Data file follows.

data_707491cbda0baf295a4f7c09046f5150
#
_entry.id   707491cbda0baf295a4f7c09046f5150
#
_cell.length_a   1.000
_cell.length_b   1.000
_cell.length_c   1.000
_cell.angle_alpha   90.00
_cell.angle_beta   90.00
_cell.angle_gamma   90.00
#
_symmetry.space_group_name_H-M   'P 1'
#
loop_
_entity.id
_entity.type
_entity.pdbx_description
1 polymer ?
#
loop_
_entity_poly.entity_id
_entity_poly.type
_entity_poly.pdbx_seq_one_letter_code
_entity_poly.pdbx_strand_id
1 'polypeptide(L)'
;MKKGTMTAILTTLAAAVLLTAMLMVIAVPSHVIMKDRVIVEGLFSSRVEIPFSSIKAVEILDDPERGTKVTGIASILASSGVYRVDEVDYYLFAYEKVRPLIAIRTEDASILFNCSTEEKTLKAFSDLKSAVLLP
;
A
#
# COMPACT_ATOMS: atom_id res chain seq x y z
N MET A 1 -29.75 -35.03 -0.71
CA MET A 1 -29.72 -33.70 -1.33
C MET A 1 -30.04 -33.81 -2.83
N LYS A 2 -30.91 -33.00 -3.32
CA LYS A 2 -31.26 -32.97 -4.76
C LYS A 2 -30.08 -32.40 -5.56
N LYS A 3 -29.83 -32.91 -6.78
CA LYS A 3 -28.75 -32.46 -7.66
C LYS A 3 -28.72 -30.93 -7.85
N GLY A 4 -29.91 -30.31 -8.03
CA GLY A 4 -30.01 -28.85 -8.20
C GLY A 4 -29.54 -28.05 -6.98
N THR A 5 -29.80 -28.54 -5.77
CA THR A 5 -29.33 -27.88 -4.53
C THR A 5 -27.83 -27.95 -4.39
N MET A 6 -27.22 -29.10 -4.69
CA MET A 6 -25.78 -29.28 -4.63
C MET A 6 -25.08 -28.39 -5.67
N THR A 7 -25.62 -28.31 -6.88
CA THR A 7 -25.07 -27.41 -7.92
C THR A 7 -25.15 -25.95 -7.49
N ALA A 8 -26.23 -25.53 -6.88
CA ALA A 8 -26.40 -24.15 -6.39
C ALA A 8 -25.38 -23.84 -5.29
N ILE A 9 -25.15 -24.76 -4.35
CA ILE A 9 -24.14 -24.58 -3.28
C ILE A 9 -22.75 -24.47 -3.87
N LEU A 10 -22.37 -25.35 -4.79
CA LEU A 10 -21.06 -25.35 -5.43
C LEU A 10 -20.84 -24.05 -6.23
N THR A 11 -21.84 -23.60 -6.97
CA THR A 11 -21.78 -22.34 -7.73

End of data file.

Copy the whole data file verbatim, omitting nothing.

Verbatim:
data_707491cbda0baf295a4f7c09046f5150
#
_entry.id   707491cbda0baf295a4f7c09046f5150
#
_cell.length_a   1.000
_cell.length_b   1.000
_cell.length_c   1.000
_cell.angle_alpha   90.00
_cell.angle_beta   90.00
_cell.angle_gamma   90.00
#
_symmetry.space_group_name_H-M   'P 1'
#
loop_
_entity.id
_entity.type
_entity.pdbx_description
1 polymer ?
#
loop_
_entity_poly.entity_id
_entity_poly.type
_entity_poly.pdbx_seq_one_letter_code
_entity_poly.pdbx_strand_id
1 'polypeptide(L)'
;MKKGTMTAILTTLAAAVLLTAMLMVIAVPSHVIMKDRVIVEGLFSSRVEIPFSSIKAVEILDDPERGTKVTGIASILASSGVYRVDEVDYYLFAYEKVRPLIAIRTEDASILFNCSTEEKTLKAFSDLKSAVLLP
;
A
#
# COMPACT_ATOMS: atom_id res chain seq x y z
N MET A 1 -29.75 -35.03 -0.71
CA MET A 1 -29.72 -33.70 -1.33
C MET A 1 -30.04 -33.81 -2.83
N LYS A 2 -30.91 -33.00 -3.32
CA LYS A 2 -31.26 -32.97 -4.76
C LYS A 2 -30.08 -32.40 -5.56
N LYS A 3 -29.83 -32.91 -6.78
CA LYS A 3 -28.75 -32.46 -7.66
C LYS A 3 -28.72 -30.93 -7.85
N GLY A 4 -29.91 -30.31 -8.03
CA GLY A 4 -30.01 -28.85 -8.20
C GLY A 4 -29.54 -28.05 -6.98
N THR A 5 -29.80 -28.54 -5.77
CA THR A 5 -29.33 -27.88 -4.53
C THR A 5 -27.83 -27.95 -4.39
N MET A 6 -27.22 -29.10 -4.69
CA MET A 6 -25.78 -29.28 -4.63
C MET A 6 -25.08 -28.39 -5.67
N THR A 7 -25.62 -28.31 -6.88
CA THR A 7 -25.07 -27.41 -7.92
C THR A 7 -25.15 -25.95 -7.49
N ALA A 8 -26.23 -25.53 -6.88
CA ALA A 8 -26.40 -24.15 -6.39
C ALA A 8 -25.38 -23.84 -5.29
N ILE A 9 -25.15 -24.76 -4.35
CA ILE A 9 -24.14 -24.58 -3.28
C ILE A 9 -22.75 -24.47 -3.87
N LEU A 10 -22.37 -25.35 -4.79
CA LEU A 10 -21.06 -25.35 -5.43
C LEU A 10 -20.84 -24.05 -6.23
N THR A 11 -21.84 -23.60 -6.97
CA THR A 11 -21.78 -22.34 -7.73